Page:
Flowrider Surf, Ltd. et al v. Pacific Surf Designs, Inc.

Filing 103

ORDER denying 100 Defendant's Motion to File Under Seal. Signed by Judge Roger T. Benitez on 11/16/2016. (kcm)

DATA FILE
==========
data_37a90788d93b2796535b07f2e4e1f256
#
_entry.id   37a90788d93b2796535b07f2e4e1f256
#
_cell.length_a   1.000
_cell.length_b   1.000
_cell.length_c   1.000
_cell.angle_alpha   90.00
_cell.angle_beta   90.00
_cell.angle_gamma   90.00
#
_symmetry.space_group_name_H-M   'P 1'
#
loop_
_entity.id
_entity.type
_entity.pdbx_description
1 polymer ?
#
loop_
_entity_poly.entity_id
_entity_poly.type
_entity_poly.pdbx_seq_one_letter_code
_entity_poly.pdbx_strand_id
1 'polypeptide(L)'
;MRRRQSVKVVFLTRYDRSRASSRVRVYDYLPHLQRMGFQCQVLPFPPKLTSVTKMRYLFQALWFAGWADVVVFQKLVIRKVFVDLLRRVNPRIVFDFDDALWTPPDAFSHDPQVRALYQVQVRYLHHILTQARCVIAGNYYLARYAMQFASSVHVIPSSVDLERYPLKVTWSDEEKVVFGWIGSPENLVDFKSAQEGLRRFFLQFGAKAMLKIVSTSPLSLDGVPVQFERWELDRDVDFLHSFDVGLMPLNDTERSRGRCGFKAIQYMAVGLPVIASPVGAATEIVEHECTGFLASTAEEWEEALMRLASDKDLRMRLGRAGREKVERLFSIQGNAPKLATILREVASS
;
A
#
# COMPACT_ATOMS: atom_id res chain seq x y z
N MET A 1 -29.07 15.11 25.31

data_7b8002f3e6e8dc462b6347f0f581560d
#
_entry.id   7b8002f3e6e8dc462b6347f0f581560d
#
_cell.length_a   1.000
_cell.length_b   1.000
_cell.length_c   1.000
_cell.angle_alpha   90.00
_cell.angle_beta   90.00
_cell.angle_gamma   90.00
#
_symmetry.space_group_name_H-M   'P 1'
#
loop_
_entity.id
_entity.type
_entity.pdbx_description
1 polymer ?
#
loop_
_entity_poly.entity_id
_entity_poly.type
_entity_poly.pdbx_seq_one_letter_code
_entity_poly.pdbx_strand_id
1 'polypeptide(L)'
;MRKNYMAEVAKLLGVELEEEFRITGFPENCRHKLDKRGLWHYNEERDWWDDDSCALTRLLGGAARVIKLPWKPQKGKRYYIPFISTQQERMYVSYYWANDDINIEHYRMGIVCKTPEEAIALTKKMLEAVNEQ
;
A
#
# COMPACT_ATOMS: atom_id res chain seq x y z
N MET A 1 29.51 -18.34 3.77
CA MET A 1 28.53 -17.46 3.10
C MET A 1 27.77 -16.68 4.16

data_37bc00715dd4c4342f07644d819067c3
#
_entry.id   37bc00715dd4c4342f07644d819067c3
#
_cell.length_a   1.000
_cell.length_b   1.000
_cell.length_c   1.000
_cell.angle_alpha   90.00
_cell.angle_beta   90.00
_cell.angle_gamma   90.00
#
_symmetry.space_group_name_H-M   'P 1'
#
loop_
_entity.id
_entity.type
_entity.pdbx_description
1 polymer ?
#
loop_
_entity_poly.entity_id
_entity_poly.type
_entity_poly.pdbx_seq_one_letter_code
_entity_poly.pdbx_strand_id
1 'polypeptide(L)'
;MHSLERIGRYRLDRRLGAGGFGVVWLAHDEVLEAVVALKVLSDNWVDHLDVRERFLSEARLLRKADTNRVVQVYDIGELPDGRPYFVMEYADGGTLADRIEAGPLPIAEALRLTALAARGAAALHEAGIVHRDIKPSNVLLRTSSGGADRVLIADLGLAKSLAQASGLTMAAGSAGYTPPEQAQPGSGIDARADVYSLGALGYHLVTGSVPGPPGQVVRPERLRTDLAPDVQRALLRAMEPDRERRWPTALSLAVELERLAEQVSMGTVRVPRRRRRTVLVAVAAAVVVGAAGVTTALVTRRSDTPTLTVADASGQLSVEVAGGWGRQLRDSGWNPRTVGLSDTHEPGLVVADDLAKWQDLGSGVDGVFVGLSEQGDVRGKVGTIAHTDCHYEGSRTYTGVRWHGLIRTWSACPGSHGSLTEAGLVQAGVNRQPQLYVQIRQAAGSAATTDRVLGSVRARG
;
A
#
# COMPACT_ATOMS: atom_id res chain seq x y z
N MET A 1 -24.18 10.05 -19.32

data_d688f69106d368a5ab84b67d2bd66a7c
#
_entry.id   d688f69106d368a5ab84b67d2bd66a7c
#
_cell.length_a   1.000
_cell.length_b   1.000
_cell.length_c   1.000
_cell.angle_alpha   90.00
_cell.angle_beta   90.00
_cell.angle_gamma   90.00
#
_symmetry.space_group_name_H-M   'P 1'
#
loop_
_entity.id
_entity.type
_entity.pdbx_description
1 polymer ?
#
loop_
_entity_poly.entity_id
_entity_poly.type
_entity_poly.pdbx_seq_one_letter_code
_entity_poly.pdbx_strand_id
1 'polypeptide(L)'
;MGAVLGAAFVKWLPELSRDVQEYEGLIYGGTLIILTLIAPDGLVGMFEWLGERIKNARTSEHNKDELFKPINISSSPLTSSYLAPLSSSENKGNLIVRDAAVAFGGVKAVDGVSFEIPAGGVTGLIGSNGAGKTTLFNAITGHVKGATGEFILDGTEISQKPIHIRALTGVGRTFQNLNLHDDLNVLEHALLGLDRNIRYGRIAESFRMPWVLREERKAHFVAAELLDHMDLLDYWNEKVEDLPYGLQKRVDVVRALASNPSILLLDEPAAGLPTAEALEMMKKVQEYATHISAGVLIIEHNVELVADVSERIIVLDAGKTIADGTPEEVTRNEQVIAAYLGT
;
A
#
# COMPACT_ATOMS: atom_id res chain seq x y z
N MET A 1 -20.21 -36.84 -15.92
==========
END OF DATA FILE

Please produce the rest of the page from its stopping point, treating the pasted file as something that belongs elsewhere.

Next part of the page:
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1 2 3 4 5 6 7 8 UNITED STATES DISTRICT COURT 9 SOUTHERN DISTRICT OF CALIFORNIA 10 11 FLOWRIDER SURF, LTD., et al., Case No.: 3:15-cv-01879-BEN-BLM Plaintiffs, 12 13 v. 14 ORDER DENYING DEFENDANT'S MOTION TO FILE UNDER SEAL PACIFIC SURF DESIGNS, INC., [ECF No. 100] Defendant. 15 16 17 Defendant Pacific Surf Designs, Inc. (“PSD”) filed a Motion to File Under Seal 18 19 seeking to file an entire motion and several exhibits under seal in connection with 20 Defendant’s Motion to Dismiss for Lack of Subject Matter Jurisdiction. (Docket No. 21 100.) PSD explains that Plaintiffs have designated the exhibits “CONFIDENTIAL-FOR 22 COUNSEL ONLY” under the Protective Order, and that portions of the motion to 23 dismiss reference or paraphrase documents and correspondence designated 24 “CONFIDENTIAL-FOR COUNSEL ONLY.” 25 I. Law Regarding The Right of Access to Judicial Records 26 In Nixon v. Warner Communications, Inc., 435 U.S. 589 (1978), the Supreme 27 Court recognized “a general right to inspect and copy public records and documents, 28 including judicial records and documents.” Id. at 597. The main reason for this general 1 3:15-cv-01879-BEN-BLM 1 right is to accommodate “the citizen’s desire to keep a watchful eye on the workings of . . 2 . government.” Id. at 598. However, the Supreme Court also stated that “the right to 3 inspect and copy judicial records is not absolute.” Id. at 589. “Every court has 4 supervisory power over its own records and files, and access has been denied where court 5 files might have become a vehicle for improper purposes,” such as “to gratify private 6 spite or promote public scandal,” or to serve as a source of “business information that 7 might harm a litigant’s competitive standing.” Id. (internal citations omitted). 8 Except for certain documents “traditionally kept secret,” federal courts begin a 9 sealing analysis with “a strong presumption in favor of access to court records.” Foltz v. 10 State Farm Mut. Auto. Ins. Co., 331 F.3d 1122, 1135 (9th Cir. 2003). A party seeking to 11 seal a judicial record then bears the burden of overcoming this strong presumption by 12 meeting the “compelling reasons” standard. Id. That is, the party must “articulate[ ] 13 compelling reasons supported by specific factual findings,” id., that outweigh the general 14 history of access and the public policies favoring disclosure, such as the “public interest 15 in understanding the judicial process,” Hagestad v. Tragesser, 49 F.3d 1430, 1434 (9th 16 Cir. 1995). “The mere fact that the production of records may lead to a litigant’s 17 embarrassment, incrimination, or exposure to further litigation will not, without more, 18 compel the court to seal its records.” Kamakana v. City & Cnty. of Honolulu, 447 F.3d 19 1172, 1179 (9th Cir. 2006). “Simply mentioning a general category of privilege, without 20 further elaboration or any specific linkage with the documents, [also] does not satisfy the 21 burden.” Id. at 1184. A party’s failure to meet the burden of articulating specific facts 22 showing a “compelling reason” means that the “default posture of public access 23 prevails.” Id. at 1182. 24 The “compelling reasons” standard applies fully to dispositive motions, such as the 25 one at issue here. Id. at 1179. The “compelling reasons” standard is invoked even if the 26 dispositive motion, or its attachments, were previously filed under seal or protective 27 order. Foltz, 331 F.3d at 1136 (“[T]he presumption of access is not rebutted where . . . 28 2 3:15-cv-01879-BEN-BLM 1 documents subject to a protective order are filed under seal as attachments to a 2 dispositive motion. The . . . ‘compelling reasons’ standard continues to apply.”). 3 In turn, the court must “conscientiously balance[ ] the competing interests” of the 4 public and the party who seeks to keep certain judicial records secret. Foltz, 331 F.3d at 5 1135. After considering these interests, if the court decides to seal certain judicial 6 records, it must “base its decision on a compelling reason and articulate the factual basis 7 for its ruling, without relying on hypothesis or conjecture.” Hagestad, 49 F.3d at 1434 8 (citing Valley Broadcasting Co. v. U.S. Dist. Ct., 798 F.2d 1289, 1295 (9th Cir.1986)). 9 II. 10 Discussion As explained above, PSD is required to “present ‘articulable facts’ identifying the 11 interests favoring continued security, and to show that these specific interests overc[o]me 12 the presumption of access by outweighing the ‘public interest in understanding the 13 judicial process.’” Kamakana, 447 F.3d at 1181 (emphasis in original) (internal citations 14 omitted). PSD fails to make this showing. Instead, PSD merely asserts in conclusory 15 fashion that the motion to dismiss and certain exhibits contain confidential information 16 concerning patent rights that Plaintiffs have designated as “CONFIDENTIAL-FOR 17 COUNSEL ONLY” pursuant to the Protective Order. PSD has not presented any 18 supporting declarations, specific demonstrations of fact, or concrete examples of 19 prejudice or harm that could result if these documents are filed in the public record. Nor 20 has PSD identified what information in these documents is considered privileged or 21 sensitive. This is not the particularized showing necessary to establish a “compelling” 22 interest. Additionally, it is not immediately clear to the Court how some of the 23 information sought to be sealed would place Plaintiffs at a competitive disadvantage if 24 disclosed to the public. Therefore, Defendant’s Motion to File Under Seal is DENIED. 25 The Court grants PSD leave to file a renewed motion to file under seal. The Court 26 reminds PSD and Plaintiffs, the designating party, of the Protective Order, which states 27 that any request to seal “must be narrowly tailored to seek sealing only of the confidential 28 or privileged material.” (Docket No. 24.) PSD must support its motion with specific 3 3:15-cv-01879-BEN-BLM 1 facts that demonstrate a compelling reason to seal the documents, supported by citations 2 to authority. 3 IT IS SO ORDERED. 4 5 Dated: November 16, 2016 6 7 8 9 10 11 12 13 14 15 16 17 18 19 20 21 22 23 24 25 26 27 28 4 3:15-cv-01879-BEN-BLM